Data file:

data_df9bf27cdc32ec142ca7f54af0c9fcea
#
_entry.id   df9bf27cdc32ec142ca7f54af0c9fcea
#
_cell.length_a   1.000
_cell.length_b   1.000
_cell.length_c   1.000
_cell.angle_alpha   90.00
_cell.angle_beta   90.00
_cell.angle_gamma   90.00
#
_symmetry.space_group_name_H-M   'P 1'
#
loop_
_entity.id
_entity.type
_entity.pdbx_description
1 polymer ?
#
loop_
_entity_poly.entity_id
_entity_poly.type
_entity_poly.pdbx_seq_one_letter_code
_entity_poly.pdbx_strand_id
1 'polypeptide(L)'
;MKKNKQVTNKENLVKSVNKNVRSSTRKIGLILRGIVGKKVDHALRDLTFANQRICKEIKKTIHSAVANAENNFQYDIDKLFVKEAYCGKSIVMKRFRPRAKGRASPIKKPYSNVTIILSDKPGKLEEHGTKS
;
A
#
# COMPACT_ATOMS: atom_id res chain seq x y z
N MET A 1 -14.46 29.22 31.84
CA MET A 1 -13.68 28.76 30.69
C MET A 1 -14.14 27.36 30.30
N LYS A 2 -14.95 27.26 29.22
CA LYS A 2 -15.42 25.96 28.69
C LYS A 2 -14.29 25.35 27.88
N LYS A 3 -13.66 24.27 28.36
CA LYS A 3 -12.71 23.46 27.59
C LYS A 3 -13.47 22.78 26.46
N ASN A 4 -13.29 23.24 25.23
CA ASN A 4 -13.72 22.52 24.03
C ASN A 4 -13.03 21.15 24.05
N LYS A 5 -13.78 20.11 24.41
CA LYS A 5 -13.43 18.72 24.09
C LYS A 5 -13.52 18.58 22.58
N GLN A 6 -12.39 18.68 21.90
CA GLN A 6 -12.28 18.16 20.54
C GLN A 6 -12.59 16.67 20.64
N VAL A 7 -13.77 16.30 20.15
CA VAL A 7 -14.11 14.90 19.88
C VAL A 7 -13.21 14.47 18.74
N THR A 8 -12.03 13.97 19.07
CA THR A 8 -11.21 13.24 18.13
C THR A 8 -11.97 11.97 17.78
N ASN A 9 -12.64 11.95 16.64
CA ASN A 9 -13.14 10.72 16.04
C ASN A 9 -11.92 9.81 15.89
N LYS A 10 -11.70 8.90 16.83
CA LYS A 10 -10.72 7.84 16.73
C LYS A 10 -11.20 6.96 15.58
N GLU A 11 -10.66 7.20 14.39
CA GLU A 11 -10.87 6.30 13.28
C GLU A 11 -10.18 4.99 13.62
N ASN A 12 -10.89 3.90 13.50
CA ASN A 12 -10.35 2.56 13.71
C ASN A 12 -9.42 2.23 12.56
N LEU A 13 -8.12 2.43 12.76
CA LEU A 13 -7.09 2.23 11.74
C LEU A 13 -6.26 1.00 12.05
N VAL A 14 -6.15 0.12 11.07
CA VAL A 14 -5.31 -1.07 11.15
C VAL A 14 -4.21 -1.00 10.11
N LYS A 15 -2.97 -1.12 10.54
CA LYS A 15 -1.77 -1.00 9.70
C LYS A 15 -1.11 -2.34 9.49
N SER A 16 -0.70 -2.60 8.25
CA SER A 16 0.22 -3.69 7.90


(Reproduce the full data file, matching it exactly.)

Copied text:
data_df9bf27cdc32ec142ca7f54af0c9fcea
#
_entry.id   df9bf27cdc32ec142ca7f54af0c9fcea
#
_cell.length_a   1.000
_cell.length_b   1.000
_cell.length_c   1.000
_cell.angle_alpha   90.00
_cell.angle_beta   90.00
_cell.angle_gamma   90.00
#
_symmetry.space_group_name_H-M   'P 1'
#
loop_
_entity.id
_entity.type
_entity.pdbx_description
1 polymer ?
#
loop_
_entity_poly.entity_id
_entity_poly.type
_entity_poly.pdbx_seq_one_letter_code
_entity_poly.pdbx_strand_id
1 'polypeptide(L)'
;MKKNKQVTNKENLVKSVNKNVRSSTRKIGLILRGIVGKKVDHALRDLTFANQRICKEIKKTIHSAVANAENNFQYDIDKLFVKEAYCGKSIVMKRFRPRAKGRASPIKKPYSNVTIILSDKPGKLEEHGTKS
;
A
#
# COMPACT_ATOMS: atom_id res chain seq x y z
N MET A 1 -14.46 29.22 31.84
CA MET A 1 -13.68 28.76 30.69
C MET A 1 -14.14 27.36 30.30
N LYS A 2 -14.95 27.26 29.22
CA LYS A 2 -15.42 25.96 28.69
C LYS A 2 -14.29 25.35 27.88
N LYS A 3 -13.66 24.27 28.36
CA LYS A 3 -12.71 23.46 27.59
C LYS A 3 -13.47 22.78 26.46
N ASN A 4 -13.29 23.24 25.23
CA ASN A 4 -13.72 22.52 24.03
C ASN A 4 -13.03 21.15 24.05
N LYS A 5 -13.78 20.11 24.41
CA LYS A 5 -13.43 18.72 24.09
C LYS A 5 -13.52 18.58 22.58
N GLN A 6 -12.39 18.68 21.90
CA GLN A 6 -12.28 18.16 20.54
C GLN A 6 -12.59 16.67 20.64
N VAL A 7 -13.77 16.30 20.15
CA VAL A 7 -14.11 14.90 19.88
C VAL A 7 -13.21 14.47 18.74
N THR A 8 -12.03 13.97 19.07
CA THR A 8 -11.21 13.24 18.13
C THR A 8 -11.97 11.97 17.78
N ASN A 9 -12.64 11.95 16.64
CA ASN A 9 -13.14 10.72 16.04
C ASN A 9 -11.92 9.81 15.89
N LYS A 10 -11.70 8.90 16.83
CA LYS A 10 -10.72 7.84 16.73
C LYS A 10 -11.20 6.96 15.58
N GLU A 11 -10.66 7.20 14.39
CA GLU A 11 -10.87 6.30 13.28
C GLU A 11 -10.18 4.99 13.62
N ASN A 12 -10.89 3.90 13.50
CA ASN A 12 -10.35 2.56 13.71
C ASN A 12 -9.42 2.23 12.56
N LEU A 13 -8.12 2.43 12.76
CA LEU A 13 -7.09 2.23 11.74
C LEU A 13 -6.26 1.00 12.05
N VAL A 14 -6.15 0.12 11.07
CA VAL A 14 -5.31 -1.07 11.15
C VAL A 14 -4.21 -1.00 10.11
N LYS A 15 -2.97 -1.12 10.54
CA LYS A 15 -1.77 -1.00 9.70
C LYS A 15 -1.11 -2.34 9.49
N SER A 16 -0.70 -2.60 8.25
CA SER A 16 0.22 -3.69 7.90